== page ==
Alzheimer’s is a brain disease that eventually results in a slow decline in thought processes, memory and reasoning skills. The National Institute on Aging provides a bit more detail in its definition and defines it as “an irreversible, progressive brain disease that slowly destroys memory and thinking skills, and eventually even the ability to carry out the simplest tasks”. Experts say as many as 5.1 million Americans have some degree of this disease.
These neurological disorders are what prove difficult in legal settings. Because no one can enter into any legal contract if there are signs of dementia or similar memory loss issues, unless you’ve already put your estate plan together, it could be challenging for your loved ones. Here are the ten most common signs and following this list, we’ll explore some of the documents that should be a part of every estate plan – and the sooner they’re in place, the better.
Early on, memory problems are usually the first tell-tale sign that something’s not right. This memory loss is called “amnestic mild cognitive impairment (MCI)” and those with this condition have more memory problems than normal for people their age, though perhaps not to the degree of full Alzheimer’s disease.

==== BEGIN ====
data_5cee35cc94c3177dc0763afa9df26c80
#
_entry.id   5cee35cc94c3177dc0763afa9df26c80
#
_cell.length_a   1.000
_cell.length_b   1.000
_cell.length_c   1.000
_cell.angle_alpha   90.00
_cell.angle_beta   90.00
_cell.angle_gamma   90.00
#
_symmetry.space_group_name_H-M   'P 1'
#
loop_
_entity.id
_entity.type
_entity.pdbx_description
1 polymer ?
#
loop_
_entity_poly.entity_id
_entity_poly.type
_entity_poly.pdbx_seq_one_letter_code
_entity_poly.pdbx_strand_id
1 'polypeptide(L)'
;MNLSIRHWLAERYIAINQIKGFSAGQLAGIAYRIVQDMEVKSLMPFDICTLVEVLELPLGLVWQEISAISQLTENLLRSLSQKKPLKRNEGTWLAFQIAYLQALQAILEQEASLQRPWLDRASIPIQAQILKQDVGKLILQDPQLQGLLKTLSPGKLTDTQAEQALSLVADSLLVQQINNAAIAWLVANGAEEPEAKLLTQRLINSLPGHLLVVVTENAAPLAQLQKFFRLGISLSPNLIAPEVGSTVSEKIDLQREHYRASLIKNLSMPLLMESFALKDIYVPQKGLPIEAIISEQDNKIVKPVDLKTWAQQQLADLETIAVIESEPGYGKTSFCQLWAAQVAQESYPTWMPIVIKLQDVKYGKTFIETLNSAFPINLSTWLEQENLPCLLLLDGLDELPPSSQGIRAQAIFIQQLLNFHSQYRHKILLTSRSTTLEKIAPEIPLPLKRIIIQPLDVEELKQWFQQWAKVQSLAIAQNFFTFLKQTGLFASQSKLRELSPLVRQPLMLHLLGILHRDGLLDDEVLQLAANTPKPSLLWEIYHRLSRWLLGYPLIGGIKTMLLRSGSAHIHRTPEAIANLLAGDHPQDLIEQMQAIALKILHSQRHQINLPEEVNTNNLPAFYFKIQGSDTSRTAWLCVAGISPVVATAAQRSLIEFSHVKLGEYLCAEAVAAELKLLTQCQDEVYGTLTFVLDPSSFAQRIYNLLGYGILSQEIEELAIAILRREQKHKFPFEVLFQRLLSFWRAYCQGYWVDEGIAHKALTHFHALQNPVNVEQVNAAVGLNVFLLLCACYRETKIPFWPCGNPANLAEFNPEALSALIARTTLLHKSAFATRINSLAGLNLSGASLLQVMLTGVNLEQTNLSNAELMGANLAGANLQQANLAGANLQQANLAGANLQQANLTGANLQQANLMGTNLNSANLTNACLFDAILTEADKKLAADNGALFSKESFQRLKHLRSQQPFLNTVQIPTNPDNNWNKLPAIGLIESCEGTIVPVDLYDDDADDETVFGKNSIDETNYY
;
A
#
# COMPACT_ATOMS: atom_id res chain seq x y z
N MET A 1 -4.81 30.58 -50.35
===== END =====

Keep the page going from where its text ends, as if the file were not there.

After memory loss, the second most common sign is difficult or challenges in problem solving. This might be an inability to develop a daily plan or an inability to add or subtract small math problems.
Familiar tasks may seem foreign. Your loved one may get up to fix a cup of coffee and then struggle in his efforts of trying to remember the steps in pouring the coffee. He may forget a coffee cup, for example and pour it into a bowl or wine glass.
Your loved one may confuse dates and places.
He may have trouble understanding what he sees in a mirror or he may seemingly forget how to read.
He may find speaking a challenge. You may notice an inability to form single syllable words.
He may be unable to retrace his steps.
His judgment may fall to the wayside.
Withdrawing from hobbies and loved ones is often a sign as well.
Finally, changes in Dad’s mood or personality should raise red flags as it too could be a tell tale sign.
These are difficult challenges and often overwhelming to see a loved one struggle with these losses. Finding a Medicaid lawyer can help ease that burden for family members and just as importantly, you need to have a medical and financial power of attorney in place so that decisions can be made on your loved one’s behalf. Speak with your estate planning lawyer and be sure to let your loved one’s doctor know that there are legal protections in place so that he too can move forward with different treatment options.
- Creating a Trust: What to Consider - March 23, 2023
- What You Need to Know about Planning for Elder Care - March 21, 2023
- Can a Trust Be Contested? - March 16, 2023